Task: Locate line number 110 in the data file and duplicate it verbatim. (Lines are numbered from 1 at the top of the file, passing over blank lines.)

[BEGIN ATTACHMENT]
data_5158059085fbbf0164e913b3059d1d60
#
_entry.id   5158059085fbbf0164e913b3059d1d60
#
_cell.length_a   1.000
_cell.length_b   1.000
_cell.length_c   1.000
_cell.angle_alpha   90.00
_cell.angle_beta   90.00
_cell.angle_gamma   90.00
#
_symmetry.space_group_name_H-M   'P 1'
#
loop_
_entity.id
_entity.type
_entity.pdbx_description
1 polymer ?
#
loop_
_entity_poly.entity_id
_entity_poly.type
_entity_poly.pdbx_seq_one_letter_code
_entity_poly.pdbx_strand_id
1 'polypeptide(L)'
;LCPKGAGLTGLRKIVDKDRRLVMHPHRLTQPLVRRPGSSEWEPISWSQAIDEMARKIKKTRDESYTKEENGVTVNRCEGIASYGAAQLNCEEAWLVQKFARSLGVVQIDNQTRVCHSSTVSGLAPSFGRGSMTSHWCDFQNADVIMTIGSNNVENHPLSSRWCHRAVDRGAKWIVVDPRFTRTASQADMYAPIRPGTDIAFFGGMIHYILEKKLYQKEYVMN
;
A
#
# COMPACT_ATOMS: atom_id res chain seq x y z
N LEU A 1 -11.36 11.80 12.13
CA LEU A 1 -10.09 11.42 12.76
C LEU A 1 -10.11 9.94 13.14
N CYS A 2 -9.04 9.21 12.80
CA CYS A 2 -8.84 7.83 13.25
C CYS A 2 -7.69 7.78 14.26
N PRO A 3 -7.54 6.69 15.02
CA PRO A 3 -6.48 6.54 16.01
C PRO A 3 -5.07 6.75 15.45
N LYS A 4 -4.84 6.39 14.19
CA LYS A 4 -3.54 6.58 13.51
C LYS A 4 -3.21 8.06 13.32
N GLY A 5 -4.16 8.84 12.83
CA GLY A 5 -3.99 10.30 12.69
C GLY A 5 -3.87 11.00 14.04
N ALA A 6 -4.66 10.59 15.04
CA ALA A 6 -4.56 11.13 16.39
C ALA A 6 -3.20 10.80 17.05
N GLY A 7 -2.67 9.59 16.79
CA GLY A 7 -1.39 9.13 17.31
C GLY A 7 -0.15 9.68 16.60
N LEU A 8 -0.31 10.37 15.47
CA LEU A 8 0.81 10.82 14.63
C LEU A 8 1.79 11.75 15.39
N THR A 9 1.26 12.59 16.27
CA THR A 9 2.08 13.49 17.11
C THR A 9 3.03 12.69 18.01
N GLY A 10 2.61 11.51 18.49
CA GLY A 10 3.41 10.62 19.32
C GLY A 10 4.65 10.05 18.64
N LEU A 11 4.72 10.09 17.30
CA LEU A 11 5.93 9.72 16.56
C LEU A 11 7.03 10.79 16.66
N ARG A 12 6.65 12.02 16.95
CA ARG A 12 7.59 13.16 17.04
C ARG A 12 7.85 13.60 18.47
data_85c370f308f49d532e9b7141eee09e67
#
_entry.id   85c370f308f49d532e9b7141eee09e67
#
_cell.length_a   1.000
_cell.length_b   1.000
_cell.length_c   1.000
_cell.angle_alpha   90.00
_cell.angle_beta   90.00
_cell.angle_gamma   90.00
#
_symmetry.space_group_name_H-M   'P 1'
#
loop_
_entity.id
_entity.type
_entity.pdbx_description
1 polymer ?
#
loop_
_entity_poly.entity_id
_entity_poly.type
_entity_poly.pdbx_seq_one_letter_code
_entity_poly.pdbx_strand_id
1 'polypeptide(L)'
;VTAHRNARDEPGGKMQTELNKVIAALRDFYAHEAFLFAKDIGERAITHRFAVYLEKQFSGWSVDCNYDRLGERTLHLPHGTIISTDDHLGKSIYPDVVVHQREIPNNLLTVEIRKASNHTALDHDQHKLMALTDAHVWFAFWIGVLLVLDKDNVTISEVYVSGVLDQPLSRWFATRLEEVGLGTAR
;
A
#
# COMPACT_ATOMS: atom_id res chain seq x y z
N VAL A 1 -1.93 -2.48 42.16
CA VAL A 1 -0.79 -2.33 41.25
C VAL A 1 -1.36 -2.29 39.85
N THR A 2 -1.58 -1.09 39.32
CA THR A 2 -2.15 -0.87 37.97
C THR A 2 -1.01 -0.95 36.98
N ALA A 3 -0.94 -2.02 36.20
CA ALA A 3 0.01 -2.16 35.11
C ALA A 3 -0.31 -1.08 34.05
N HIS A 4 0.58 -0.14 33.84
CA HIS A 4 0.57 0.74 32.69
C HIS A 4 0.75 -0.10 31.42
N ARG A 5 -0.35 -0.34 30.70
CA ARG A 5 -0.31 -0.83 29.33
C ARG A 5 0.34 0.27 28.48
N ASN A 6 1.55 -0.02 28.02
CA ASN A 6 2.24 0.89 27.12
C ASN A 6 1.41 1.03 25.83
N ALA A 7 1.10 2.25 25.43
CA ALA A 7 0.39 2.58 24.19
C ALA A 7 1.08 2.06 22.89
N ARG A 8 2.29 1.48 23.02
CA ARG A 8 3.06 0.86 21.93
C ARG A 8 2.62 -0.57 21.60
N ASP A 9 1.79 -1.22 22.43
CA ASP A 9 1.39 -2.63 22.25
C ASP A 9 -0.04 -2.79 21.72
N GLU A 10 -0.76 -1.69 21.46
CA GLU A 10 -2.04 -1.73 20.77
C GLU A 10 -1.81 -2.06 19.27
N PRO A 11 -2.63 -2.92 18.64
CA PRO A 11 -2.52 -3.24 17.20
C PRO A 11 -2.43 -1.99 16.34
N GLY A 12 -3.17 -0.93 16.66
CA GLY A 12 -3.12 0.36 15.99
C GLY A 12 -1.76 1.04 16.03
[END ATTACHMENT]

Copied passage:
CA ARG A 5 -0.31 -0.83 29.33